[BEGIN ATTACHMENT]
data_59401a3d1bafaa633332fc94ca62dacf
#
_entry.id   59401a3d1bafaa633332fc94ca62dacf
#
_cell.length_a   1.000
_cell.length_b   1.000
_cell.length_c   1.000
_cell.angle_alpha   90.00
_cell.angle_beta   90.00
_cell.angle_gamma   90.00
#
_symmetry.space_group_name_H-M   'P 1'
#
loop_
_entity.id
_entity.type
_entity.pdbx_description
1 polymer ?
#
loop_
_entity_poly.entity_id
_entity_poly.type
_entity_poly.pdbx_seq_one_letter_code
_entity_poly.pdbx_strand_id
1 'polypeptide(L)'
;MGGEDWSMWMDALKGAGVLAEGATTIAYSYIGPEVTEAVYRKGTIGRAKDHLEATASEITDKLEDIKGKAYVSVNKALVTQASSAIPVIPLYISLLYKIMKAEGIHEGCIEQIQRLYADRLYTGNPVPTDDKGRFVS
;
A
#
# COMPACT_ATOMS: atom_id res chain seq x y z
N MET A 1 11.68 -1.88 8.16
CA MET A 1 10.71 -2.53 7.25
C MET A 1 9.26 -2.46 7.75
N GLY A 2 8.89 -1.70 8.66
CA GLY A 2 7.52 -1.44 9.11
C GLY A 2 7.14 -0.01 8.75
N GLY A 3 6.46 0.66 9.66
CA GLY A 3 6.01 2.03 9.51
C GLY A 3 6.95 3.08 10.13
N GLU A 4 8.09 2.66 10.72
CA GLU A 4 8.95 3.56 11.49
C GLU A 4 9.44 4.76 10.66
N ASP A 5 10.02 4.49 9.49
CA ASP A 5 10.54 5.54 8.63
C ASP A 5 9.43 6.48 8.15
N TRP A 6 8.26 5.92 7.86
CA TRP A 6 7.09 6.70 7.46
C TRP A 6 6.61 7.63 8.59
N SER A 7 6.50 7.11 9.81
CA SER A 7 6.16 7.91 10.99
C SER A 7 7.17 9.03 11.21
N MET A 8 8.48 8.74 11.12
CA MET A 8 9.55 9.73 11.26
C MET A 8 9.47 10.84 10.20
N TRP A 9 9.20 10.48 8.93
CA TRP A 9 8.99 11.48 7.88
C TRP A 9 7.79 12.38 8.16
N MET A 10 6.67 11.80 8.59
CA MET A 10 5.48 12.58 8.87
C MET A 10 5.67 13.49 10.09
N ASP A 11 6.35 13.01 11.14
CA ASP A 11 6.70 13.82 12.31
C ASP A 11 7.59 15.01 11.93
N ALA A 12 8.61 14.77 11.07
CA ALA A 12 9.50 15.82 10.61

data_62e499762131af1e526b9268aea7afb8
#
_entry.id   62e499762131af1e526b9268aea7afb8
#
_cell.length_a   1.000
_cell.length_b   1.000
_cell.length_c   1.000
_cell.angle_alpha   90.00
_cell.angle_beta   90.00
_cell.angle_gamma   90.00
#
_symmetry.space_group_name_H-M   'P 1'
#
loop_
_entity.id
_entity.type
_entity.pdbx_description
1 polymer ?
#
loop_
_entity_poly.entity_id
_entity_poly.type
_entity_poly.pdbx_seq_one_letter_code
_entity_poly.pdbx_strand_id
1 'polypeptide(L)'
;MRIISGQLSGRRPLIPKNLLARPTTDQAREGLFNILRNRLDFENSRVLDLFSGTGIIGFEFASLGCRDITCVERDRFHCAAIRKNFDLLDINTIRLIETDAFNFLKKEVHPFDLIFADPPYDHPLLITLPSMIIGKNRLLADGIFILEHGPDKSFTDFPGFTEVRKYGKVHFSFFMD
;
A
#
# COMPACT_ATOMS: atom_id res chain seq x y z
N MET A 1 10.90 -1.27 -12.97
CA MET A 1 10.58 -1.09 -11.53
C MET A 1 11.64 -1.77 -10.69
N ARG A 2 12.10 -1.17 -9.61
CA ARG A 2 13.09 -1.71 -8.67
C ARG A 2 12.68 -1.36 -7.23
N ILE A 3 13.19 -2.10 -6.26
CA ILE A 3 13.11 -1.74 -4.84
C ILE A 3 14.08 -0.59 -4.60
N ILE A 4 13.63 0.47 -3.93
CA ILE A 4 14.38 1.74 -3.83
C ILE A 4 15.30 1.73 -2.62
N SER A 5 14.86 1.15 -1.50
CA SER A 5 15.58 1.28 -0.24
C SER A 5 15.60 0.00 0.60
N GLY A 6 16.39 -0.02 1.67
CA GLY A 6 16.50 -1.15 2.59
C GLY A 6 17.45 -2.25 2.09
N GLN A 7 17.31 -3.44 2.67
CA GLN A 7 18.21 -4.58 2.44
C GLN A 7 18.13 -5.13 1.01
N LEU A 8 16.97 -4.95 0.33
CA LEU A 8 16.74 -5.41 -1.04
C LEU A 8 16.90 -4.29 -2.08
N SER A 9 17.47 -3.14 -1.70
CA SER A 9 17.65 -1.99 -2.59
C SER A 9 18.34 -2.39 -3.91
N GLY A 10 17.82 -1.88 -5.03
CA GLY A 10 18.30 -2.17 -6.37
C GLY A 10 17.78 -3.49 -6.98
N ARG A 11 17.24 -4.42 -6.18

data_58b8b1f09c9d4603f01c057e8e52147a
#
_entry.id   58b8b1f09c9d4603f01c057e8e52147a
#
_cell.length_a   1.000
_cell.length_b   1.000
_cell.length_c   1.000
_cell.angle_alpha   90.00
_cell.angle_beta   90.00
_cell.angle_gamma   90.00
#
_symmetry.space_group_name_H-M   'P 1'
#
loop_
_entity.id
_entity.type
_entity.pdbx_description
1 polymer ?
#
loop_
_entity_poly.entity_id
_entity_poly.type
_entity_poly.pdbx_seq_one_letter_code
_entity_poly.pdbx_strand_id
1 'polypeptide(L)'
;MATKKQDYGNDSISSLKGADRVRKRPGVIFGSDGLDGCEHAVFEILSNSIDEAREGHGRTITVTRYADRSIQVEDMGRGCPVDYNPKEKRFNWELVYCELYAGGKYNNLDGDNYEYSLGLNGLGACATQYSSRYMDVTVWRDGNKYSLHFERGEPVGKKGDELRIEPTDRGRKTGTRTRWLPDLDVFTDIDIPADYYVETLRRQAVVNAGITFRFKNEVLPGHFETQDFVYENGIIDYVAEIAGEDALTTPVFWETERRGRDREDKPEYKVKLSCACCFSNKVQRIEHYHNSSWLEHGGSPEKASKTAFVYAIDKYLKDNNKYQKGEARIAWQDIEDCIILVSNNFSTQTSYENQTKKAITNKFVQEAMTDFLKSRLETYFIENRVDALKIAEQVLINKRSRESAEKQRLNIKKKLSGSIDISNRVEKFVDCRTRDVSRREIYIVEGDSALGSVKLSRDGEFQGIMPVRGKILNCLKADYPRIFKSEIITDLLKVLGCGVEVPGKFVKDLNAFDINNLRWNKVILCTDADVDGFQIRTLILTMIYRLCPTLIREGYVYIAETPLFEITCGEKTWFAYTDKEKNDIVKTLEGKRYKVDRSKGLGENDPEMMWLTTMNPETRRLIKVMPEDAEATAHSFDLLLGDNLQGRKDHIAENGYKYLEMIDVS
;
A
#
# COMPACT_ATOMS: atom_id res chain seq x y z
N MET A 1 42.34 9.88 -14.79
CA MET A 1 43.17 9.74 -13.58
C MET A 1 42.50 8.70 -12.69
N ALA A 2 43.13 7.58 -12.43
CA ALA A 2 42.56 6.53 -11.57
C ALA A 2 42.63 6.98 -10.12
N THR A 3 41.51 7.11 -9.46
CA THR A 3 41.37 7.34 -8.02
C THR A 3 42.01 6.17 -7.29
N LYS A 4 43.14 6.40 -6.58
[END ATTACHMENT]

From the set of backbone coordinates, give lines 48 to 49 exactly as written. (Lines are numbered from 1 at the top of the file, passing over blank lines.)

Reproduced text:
C TRP A 6 6.61 7.63 8.59
N SER A 7 6.50 7.11 9.81